” It is possible to move through the drama of our lives without believing so earnestly in the character that we play”, Pema Chodron
What is it that prevents many of us from changing our thoughts, emotions, and ways of being in the world even when we know that what we do, think or act upon is deleterious to our health? I have been a caregiver for most of my life and it has taken a toll on me in many ways. How do I learn to set boundaries and stick to them? What makes me think that I can mother the world? Isn’t that arrogance and self sacrificing? These are my thoughts on this humid summer day as I reflect upon what new crisis I will face with my parents in the coming days, particularly with an emotionally abusive father.
In the past I have supervised several graduate students who did research with adults who were caregivers for older parents. Their stories were filled with issues of guilt, burn-out, worry, fatigue, anger, hopelessness, often love, but sometimes even intense dislike of the parent. Generally they were women who were the caregivers and because they had busy lives of their own usually they were overwhelmed with responsibilities. I would teach these courses in Gerontology, never really thinking that it would someday become my own dilemma… how to cope with the demands of 92+ year old parents, particularly when one is and always has been an exceptionally difficult parent who is afflicted with Borderline Personality Disorder (Emotional Regulation Disorder as it is sometimes called). Everywhere he goes drama and crises follow him, initiated by his behaviour. While dealing with my own pain and fatigue of fibromyalgia, I must also care for him and my anxious mother.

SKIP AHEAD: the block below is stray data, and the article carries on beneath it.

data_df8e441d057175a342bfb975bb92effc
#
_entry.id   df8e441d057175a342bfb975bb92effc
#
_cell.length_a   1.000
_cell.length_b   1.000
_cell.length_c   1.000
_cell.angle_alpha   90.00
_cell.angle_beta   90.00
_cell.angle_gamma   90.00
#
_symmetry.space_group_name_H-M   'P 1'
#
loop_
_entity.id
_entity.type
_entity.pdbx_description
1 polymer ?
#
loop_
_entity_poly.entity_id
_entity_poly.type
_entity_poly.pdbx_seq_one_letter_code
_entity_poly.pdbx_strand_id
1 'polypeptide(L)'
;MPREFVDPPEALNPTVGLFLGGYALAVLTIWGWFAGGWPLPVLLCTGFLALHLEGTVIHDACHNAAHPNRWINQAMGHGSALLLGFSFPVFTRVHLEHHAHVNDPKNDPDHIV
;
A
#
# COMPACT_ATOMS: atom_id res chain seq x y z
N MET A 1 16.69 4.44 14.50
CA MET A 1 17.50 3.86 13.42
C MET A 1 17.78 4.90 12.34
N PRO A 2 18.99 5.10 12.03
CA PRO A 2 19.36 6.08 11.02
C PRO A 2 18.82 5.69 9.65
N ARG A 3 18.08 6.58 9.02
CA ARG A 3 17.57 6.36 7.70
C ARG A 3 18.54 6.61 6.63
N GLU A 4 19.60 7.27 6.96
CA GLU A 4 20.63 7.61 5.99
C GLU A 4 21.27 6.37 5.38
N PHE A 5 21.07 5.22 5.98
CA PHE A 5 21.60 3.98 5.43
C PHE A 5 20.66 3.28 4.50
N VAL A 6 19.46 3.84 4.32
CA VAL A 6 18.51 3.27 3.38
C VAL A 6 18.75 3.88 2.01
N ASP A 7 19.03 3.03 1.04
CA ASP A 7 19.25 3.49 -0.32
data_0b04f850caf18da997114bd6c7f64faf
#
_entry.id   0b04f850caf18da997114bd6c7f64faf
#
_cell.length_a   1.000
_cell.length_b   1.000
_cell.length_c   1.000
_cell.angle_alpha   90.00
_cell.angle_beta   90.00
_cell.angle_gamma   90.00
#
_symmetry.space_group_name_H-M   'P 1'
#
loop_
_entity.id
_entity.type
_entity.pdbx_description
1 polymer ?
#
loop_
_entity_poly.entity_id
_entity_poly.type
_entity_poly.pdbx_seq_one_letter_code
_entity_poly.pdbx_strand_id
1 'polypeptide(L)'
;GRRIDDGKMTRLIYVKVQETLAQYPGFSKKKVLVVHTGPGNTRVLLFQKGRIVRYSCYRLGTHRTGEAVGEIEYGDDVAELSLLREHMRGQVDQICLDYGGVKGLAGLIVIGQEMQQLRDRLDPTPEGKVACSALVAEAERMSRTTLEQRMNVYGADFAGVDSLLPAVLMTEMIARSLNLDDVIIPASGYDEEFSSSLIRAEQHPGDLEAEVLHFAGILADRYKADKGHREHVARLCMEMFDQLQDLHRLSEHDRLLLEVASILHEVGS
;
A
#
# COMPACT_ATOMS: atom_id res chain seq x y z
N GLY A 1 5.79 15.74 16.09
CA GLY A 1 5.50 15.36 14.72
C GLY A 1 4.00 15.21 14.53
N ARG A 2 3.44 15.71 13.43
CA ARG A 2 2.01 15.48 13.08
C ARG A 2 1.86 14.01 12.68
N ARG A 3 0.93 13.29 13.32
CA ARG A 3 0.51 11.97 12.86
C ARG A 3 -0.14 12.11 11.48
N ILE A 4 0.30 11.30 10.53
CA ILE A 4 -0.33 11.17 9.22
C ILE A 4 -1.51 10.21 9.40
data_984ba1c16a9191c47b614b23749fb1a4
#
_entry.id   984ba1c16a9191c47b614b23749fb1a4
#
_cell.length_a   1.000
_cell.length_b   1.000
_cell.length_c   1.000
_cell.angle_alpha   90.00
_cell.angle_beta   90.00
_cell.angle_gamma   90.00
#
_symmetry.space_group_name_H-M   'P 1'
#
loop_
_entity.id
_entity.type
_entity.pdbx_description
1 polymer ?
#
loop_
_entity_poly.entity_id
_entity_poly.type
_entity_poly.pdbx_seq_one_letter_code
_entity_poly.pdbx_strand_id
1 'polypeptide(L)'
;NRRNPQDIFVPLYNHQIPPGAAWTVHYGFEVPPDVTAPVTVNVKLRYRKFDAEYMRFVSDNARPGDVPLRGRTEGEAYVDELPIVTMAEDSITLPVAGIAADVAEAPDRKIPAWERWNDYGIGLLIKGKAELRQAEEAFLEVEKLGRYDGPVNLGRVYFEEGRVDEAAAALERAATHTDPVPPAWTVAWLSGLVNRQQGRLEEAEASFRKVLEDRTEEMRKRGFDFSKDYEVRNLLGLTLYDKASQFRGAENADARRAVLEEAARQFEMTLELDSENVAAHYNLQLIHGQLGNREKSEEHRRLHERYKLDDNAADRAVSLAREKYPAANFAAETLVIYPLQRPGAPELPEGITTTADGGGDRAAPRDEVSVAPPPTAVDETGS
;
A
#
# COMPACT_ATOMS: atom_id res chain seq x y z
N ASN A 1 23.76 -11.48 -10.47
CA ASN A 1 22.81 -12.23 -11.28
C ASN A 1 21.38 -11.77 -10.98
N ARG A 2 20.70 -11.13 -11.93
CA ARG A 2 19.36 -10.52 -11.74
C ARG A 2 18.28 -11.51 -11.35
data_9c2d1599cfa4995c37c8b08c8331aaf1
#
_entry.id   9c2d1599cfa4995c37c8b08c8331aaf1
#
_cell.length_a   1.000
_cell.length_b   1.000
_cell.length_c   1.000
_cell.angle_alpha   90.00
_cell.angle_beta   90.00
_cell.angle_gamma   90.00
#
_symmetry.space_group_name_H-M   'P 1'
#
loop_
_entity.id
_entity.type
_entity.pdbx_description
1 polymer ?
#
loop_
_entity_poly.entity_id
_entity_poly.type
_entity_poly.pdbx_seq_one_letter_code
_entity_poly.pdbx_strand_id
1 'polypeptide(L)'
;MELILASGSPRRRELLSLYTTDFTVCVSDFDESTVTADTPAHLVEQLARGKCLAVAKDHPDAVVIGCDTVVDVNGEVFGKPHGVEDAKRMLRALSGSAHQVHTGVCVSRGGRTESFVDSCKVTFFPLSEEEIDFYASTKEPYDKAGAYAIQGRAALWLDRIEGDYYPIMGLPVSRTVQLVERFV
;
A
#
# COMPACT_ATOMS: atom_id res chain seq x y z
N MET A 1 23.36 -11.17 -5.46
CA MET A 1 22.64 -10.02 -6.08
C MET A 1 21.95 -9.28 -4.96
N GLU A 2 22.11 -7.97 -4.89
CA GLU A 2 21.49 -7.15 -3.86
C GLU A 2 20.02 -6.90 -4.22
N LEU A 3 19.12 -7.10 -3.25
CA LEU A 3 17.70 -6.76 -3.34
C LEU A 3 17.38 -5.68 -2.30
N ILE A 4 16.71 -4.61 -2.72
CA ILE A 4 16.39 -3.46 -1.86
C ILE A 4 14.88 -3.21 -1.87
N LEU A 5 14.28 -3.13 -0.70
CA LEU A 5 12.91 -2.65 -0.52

In his book The Making of an Elder Culture, Theodore Roszak writes : “For it is women-daughters or daughters-in-law-far more than men who are suffering the pressure of home-based caregiving. While caregivers come in many shapes and sizes, their gender is all but uniform” (p.99-100). It is also true that the majority of people who suffer from fibromyalgia are women. Combining these two (caregiving and fibromyalgia) often results in a situation which is painful and brings about social, physical and psychological crises for the caregiver as well as the recipient of care.
I don’t want to paint a picture of caregiving as that which is only done by women. I know of many men who are the providers of care and suffer from caregiving strain. It has been noted that the kinds of care that women and men give to those who rely on them differ rather dramatically. Practical support seems to be the most common kind of caregiving among men, while emotional work as well as the practical, appears to be more common among women. Again, this kind of generalization can be challenged, nonetheless those of us with fibromyalgia know how difficult it is to have others rely on us when we are overwhelmed with our own pain and fatigue.
Caring for a parent, spouse or a child with disabilities carries with it different kinds of emotions. In addition there are quite different expectations that require both physical and psychological demands dependent upon the nature of the care. A person may love(or not) a parent or spouse, but generally caring for a disabled child must be among the most difficult emotionally. We cannot equate the different types of care required in situations that are not alike. For me the problems are those of elderly parents and the strain on my emotions as I try to appease, organize, placate and give support within relationships that are fraught with difficulties. The cost of my tendency of over-caring is a lesson which I am having a great deal of difficulty learning…how to set boundaries and provide self care.
Many have written to me of the difficulties of living with fibromyalgia and the responsibilities of caring for a family member. In particular, most of this correspondence has been from mothers caring for disabled children. I often think of those who suggest kindly that support groups would help. However, they often fail to take into consideration that this is a time commitment that many can ill afford. I am lucky in the sense that I am not required to do actual physical care for my parents, nonetheless it is all relative and the time commitment of the invisible, subtle and the actual overt care is not helpful for my fibromyalgia. Women’s lives are often shaped by their commitments to others, and sometimes unwanted responsibilities, often to the detriment of our own needs. Self care and self compassion are paramount.